Music Reviews

Pere Ubu – Lady From Shanghai album review

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Pere Ubu: Lady From Shanghai – Album Review

 

Pere Ubu: Lady From Shanghai (Fire)

DL/CD/LP

Out Now

 

Pere Ubu are the ultimate American Underground band. If David Lynch had formed a band, then it would sound like Pere Ubu. They emerged from gritty Cleveland in the mid-seventies and their first two albums –  The Modern Dance and Dub Housing – are classics of the genre that have influenced a plethora of bands (I’ve always felt Talking Heads were a watered down Pere Ubu) and, as is usual with pioneers, it is those other bands that went on to strike commercial gold.  There have been nigh on 15 albums released since those classics and, sadly, I haven’t heard any of them until their latest release, Lady From Shanghai. I say sadly because Lady From Shanghai is utterly brilliant.

Being the avant-garage (a term they coined themselves) band that they are the album is released with a manifesto: Smash the hegemony of dance. Stand still. The dancer is puppet to the dance. It’s past time somebody put an end to this abomination. Lady From Shanghai is an album of dance music fixed. Depending on your politics, this is pretentious rubbish, a piss-take or the almost lost art of intelligent rock music.

The record opens with ‘Thanks’; there are disco beats in the background before one of the most distinctive voices, David Thomas, in rock sings: “You can go to hell, hell. Go to hell.” And suddenly you smile when you realise the melody line is from ‘Ring My Bell’. If this is dance music, then it’s dance music played in an underground disco in East Berlin in the ‘70s

Pere Ubu were always the sound of broken, decaying cityscapes. They are more likely to sing about bus journeys with insane drivers than the Cadillac’s of Springsteen. They travel in a maze of deserted, scary streets, trying to find hope but finding only themselves in a mirror. “They say that truth hurts, but not bad enough,” as they sing on ‘Lampshade Man’, a song that hits you with repetition like a hammer slamming you over and over on the factory floor. Pere Ubu sound more prescient now than they did back in the ‘70s.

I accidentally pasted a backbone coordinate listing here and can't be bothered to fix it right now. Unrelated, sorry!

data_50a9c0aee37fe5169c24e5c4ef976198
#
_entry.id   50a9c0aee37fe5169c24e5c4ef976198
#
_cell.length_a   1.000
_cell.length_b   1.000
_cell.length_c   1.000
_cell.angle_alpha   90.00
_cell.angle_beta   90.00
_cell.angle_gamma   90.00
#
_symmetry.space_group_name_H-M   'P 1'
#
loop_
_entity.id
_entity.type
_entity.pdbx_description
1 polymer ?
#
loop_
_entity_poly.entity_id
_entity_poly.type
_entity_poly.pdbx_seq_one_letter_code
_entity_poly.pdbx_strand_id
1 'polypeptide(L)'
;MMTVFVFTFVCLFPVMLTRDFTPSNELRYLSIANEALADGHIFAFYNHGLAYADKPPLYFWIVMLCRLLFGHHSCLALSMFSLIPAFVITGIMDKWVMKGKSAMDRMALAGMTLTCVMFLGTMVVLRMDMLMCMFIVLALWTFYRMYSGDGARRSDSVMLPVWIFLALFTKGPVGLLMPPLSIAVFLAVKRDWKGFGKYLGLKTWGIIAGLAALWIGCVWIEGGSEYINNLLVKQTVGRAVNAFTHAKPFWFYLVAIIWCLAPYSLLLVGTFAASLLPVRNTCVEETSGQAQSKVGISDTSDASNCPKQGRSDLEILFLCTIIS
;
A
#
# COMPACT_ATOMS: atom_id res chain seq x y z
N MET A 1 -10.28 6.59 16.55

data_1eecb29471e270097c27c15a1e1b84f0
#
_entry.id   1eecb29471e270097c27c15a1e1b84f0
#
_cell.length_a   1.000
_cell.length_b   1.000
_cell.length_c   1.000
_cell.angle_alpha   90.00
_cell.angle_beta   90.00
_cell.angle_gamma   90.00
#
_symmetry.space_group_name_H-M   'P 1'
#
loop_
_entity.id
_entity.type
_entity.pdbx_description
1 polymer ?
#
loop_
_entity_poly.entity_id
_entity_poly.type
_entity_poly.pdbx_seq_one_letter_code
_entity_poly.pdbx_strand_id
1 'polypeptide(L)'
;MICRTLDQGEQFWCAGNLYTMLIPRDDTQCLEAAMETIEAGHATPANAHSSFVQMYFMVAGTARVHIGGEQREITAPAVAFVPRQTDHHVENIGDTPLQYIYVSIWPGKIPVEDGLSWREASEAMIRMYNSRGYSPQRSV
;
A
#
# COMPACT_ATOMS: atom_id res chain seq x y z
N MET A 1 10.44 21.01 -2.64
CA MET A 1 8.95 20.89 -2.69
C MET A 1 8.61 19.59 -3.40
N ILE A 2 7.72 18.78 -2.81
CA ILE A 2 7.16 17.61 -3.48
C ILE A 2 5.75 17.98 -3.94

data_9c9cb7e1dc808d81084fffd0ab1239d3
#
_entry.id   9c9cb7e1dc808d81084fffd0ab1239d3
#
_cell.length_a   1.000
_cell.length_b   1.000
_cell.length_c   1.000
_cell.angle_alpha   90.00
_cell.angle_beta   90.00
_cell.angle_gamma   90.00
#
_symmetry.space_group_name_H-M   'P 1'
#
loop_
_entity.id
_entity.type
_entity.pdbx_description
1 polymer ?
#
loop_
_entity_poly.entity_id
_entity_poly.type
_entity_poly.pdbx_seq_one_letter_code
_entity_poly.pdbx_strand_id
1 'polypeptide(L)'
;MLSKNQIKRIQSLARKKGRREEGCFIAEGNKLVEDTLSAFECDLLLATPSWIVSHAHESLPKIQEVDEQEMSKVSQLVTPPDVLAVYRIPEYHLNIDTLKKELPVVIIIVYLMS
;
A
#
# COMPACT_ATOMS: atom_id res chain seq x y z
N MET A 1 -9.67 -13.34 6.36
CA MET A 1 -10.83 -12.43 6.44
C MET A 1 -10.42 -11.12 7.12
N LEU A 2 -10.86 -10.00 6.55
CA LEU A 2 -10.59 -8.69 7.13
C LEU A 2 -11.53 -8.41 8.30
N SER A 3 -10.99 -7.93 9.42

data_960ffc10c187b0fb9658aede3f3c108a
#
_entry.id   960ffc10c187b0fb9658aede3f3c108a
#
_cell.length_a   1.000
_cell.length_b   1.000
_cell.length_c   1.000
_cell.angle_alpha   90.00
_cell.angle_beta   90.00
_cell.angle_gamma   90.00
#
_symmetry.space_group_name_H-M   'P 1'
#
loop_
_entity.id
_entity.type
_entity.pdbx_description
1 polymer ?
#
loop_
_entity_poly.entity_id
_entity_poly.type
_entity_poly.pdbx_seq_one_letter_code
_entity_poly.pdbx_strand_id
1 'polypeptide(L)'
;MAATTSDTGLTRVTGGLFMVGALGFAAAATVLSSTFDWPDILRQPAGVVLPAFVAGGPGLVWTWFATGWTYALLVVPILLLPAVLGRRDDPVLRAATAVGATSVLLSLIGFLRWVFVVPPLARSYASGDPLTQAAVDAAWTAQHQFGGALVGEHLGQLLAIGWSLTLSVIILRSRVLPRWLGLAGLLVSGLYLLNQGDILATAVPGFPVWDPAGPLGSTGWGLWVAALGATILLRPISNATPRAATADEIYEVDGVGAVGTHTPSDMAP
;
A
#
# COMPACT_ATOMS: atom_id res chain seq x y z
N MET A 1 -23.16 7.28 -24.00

‘Mandy’ is my highlight on the album. It starts on the “outskirts of nowhere”, in a bleak landscape of alienation. Thomas sings, “Mandy, would you come out to play.” His voice is half plaintive, half crazy, like the “crazy jukebox playing all shook up.”

‘And Then Nothing Happened’ could be a perfect pop song but Pere Ubu distort it through the dystopian vision of nihilism. The end of the song descends into the soundscape of a factory or a building site. In the background, there is the sound of an asthmatic chest, rising and falling in slumber that is neither restful nor escapist.

‘Musicians Are Scum’ is a great, dark song about how musicians will always fuck you up and lie to you. “Get to the back of the line with all those other lives I’ve ruined.”

‘The Road Trip of Bipasha Ahmed’ is a sultry groove, a night-time blues road trip through the crowded, lonely streets of the city where desecrated souls search for hope in a whore’s embrace or religious fervour. A sound like a siren interjects near the end and we wonder what heinous crime the narrator has committed.

‘414 Seconds’ is set in the lonely apartment land of buildings where people dwell alone in boxes and awake from nightmares to stumble, half-mad, onto streets, running for buses that always leave just before they can catch them. Thomas sings: “Did I do that terrible thing in my dream, only in my dream?” Even dreams are nightmares and nightmares meld with reality until we cannot tell what is real.

If you want a record to dance to then look elsewhere. But if you want dance music fixed on a dark vision then this is for you.

Very highly recommended.

They will be touring the UK in April. Check out their website for details.

This review first appeared in Louder Than War: http://louderthanwar.com/pere-ubu-lady-from-shanghai-album-review-2/

 

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